Minneapolis Mayor doesn't want to share control of Police Department

“When an urgent issue arises I’m able to confer with Chief Arradondo and make a decision in matter of minutes."

Edgar Linares
July 16, 2018 - 6:52 pm

By Edgar Linares

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Several days before a vote is to take place on changing the Minneapolis City Charter to share police oversight with the City Council, Mayor Jacob Frey brings in more than dozen supporters to oppose the change.

Last month, Council Member Cam Gordon proposed a charter amendment question to be added to November’s ballot asking residents if the City Council should have shared oversight on the police department and its policies with the Mayor.

“For me I think it’s a critically important step,” said Gordon last month.

Gordon said when he joined the City Council twelve years ago he thought he would be able to change policies for major departments like the police, but he quickly learned the city charter only gives that authority to the mayor.

The idea to share oversight came days after the deadly police shooting of Thurman Blevins, 31, in north Minneapolis. The shooting happened after residents called 911 to report a man firing a gun. Blevins died after being shot multiple times in alley. During the meeting, community members called for more police oversight.

“One thing that [the city charter] does is that it sets it up like we’re some executive branch like the federal government where there’s a commander-in-chief of our police department, and I don’t think that’s what we even want,” said Gordon.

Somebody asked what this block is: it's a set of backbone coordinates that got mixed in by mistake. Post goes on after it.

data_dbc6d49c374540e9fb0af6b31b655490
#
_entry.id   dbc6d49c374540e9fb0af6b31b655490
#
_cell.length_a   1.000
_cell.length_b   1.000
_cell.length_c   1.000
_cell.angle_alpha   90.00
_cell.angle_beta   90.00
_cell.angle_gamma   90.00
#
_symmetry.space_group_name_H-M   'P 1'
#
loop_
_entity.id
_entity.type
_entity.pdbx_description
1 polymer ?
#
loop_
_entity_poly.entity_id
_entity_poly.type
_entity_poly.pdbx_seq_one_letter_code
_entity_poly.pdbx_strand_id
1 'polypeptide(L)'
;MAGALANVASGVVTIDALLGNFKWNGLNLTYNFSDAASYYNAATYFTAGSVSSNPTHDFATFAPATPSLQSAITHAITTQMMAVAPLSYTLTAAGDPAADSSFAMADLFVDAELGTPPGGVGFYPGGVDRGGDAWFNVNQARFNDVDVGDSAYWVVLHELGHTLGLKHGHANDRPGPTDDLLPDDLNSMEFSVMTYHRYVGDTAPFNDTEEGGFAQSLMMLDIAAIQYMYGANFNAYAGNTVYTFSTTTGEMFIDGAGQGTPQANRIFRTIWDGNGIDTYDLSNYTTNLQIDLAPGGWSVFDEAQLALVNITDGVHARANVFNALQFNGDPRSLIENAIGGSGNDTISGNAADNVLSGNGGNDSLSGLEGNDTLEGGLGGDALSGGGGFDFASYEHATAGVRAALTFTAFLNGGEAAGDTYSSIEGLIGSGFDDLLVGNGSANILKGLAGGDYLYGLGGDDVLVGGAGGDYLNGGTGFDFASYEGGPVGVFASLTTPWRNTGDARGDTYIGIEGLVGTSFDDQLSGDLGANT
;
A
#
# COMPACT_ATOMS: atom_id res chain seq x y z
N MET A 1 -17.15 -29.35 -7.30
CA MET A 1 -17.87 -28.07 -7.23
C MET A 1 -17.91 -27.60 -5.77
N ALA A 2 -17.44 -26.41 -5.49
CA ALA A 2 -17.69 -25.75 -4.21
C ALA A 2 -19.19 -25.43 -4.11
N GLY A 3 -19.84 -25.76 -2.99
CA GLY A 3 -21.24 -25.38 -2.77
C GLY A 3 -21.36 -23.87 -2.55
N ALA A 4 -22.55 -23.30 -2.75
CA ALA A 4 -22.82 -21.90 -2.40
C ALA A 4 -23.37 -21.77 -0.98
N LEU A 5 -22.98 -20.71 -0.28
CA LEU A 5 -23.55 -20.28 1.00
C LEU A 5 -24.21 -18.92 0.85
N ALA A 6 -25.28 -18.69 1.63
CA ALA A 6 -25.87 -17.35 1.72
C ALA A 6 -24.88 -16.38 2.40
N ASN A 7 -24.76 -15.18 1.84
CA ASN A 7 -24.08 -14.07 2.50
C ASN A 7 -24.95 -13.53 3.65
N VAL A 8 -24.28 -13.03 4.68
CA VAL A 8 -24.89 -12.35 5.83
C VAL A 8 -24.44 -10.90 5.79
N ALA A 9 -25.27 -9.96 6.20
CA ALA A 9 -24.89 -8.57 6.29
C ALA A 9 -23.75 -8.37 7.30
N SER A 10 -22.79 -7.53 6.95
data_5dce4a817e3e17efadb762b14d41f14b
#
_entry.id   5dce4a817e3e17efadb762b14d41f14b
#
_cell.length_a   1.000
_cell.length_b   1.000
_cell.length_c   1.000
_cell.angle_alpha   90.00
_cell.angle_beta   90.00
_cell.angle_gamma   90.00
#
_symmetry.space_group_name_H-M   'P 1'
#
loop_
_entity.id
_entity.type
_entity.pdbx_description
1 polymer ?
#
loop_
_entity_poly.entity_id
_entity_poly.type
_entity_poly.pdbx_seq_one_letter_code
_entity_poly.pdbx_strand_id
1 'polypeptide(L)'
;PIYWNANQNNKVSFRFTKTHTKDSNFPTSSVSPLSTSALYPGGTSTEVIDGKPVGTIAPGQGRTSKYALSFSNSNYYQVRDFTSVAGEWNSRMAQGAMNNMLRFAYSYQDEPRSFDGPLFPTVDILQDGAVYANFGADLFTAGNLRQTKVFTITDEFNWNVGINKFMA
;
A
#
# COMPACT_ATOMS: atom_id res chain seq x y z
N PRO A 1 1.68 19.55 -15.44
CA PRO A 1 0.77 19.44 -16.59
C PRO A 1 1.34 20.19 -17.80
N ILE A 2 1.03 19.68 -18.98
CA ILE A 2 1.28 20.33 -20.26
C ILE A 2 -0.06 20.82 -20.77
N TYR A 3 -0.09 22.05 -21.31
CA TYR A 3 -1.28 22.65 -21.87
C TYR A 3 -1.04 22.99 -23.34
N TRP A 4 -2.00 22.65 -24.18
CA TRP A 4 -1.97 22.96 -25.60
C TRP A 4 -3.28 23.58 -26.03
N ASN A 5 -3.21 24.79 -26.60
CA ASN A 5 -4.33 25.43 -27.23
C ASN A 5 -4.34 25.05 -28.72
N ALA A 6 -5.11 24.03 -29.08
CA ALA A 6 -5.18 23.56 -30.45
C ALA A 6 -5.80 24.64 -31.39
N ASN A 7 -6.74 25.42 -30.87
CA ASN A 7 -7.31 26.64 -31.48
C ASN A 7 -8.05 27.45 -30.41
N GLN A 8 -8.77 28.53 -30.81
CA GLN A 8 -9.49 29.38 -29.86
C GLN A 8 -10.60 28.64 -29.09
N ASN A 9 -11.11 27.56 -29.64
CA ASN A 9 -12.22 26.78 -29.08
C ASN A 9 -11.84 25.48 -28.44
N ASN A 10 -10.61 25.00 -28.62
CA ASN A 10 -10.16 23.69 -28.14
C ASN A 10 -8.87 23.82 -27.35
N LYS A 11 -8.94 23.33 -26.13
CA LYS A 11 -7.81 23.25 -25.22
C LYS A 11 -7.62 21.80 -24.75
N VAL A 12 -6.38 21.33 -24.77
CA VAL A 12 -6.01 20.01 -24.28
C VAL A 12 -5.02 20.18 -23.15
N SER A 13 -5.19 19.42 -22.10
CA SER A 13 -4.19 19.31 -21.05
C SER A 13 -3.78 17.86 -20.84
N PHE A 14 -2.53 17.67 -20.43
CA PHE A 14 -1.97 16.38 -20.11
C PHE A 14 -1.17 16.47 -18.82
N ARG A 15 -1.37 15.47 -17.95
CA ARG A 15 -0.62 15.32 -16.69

On Monday, Mayor Frey and Minneapolis Police Chief Medaria Arradondo brought in more than a dozen city, community and business leaders to oppose the proposed change.

“The old proverb, too many cooks in the kitchen spoils the broth,” said Bishop Richard Howell of the Shiloh Temple in North Minneapolis. “Can you imagine, you in the public, having to report to 14 people at the same time to give accountability on your position. That is ridiculous!”

Standing next to Mayor Frey and Chief Arradondo where council members Linea Palmisano and Alondra Cano, who also oppose the charter change.

“I feel we should be enabling Chief Arradondo to lead, and this charter change is a distraction at best,” said Councilmember Palmisano.

Mayor Frey said he and Chief Arradondo should be the only ones sharing accountability of the police department. The mayor also said consistency is important to the police force, and decision-making happens faster when it is just them.

“When an urgent issue arises I’m able to confer with Chief Arradondo and make a decision in matter of minutes,” said Mayor Frey. “That same decision by the nature of the council process might take well-over a month.”

By Edgar Linares

A vote to refer the charter change to the city’s Intergovernmental Relations Committee is slated for Friday.